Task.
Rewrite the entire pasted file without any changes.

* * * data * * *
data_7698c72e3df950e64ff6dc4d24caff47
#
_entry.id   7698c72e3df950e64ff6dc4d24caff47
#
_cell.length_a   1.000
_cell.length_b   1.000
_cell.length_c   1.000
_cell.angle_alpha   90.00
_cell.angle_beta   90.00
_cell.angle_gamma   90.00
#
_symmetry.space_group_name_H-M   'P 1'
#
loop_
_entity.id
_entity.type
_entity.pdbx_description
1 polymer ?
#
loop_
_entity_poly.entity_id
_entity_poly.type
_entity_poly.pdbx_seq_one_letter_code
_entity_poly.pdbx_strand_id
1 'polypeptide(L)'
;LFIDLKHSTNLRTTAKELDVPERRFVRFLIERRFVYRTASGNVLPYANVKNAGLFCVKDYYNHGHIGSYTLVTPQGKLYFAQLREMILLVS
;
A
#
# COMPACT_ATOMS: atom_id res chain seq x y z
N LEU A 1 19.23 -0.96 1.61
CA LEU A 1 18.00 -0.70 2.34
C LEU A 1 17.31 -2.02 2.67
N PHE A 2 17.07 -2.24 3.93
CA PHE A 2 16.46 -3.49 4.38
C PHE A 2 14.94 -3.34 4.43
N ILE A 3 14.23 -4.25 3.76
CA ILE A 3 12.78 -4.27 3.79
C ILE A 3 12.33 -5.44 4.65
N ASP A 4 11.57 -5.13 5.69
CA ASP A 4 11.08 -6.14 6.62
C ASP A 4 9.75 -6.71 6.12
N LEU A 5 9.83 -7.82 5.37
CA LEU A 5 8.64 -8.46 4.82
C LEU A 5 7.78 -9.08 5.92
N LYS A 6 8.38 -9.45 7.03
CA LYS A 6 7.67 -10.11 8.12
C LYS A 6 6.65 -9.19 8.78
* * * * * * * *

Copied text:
data_7698c72e3df950e64ff6dc4d24caff47
#
_entry.id   7698c72e3df950e64ff6dc4d24caff47
#
_cell.length_a   1.000
_cell.length_b   1.000
_cell.length_c   1.000
_cell.angle_alpha   90.00
_cell.angle_beta   90.00
_cell.angle_gamma   90.00
#
_symmetry.space_group_name_H-M   'P 1'
#
loop_
_entity.id
_entity.type
_entity.pdbx_description
1 polymer ?
#
loop_
_entity_poly.entity_id
_entity_poly.type
_entity_poly.pdbx_seq_one_letter_code
_entity_poly.pdbx_strand_id
1 'polypeptide(L)'
;LFIDLKHSTNLRTTAKELDVPERRFVRFLIERRFVYRTASGNVLPYANVKNAGLFCVKDYYNHGHIGSYTLVTPQGKLYFAQLREMILLVS
;
A
#
# COMPACT_ATOMS: atom_id res chain seq x y z
N LEU A 1 19.23 -0.96 1.61
CA LEU A 1 18.00 -0.70 2.34
C LEU A 1 17.31 -2.02 2.67
N PHE A 2 17.07 -2.24 3.93
CA PHE A 2 16.46 -3.49 4.38
C PHE A 2 14.94 -3.34 4.43
N ILE A 3 14.23 -4.25 3.76
CA ILE A 3 12.78 -4.27 3.79
C ILE A 3 12.33 -5.44 4.65
N ASP A 4 11.57 -5.13 5.69
CA ASP A 4 11.08 -6.14 6.62
C ASP A 4 9.75 -6.71 6.12
N LEU A 5 9.83 -7.82 5.37
CA LEU A 5 8.64 -8.46 4.82
C LEU A 5 7.78 -9.08 5.92
N LYS A 6 8.38 -9.45 7.03
CA LYS A 6 7.67 -10.11 8.12
C LYS A 6 6.65 -9.19 8.78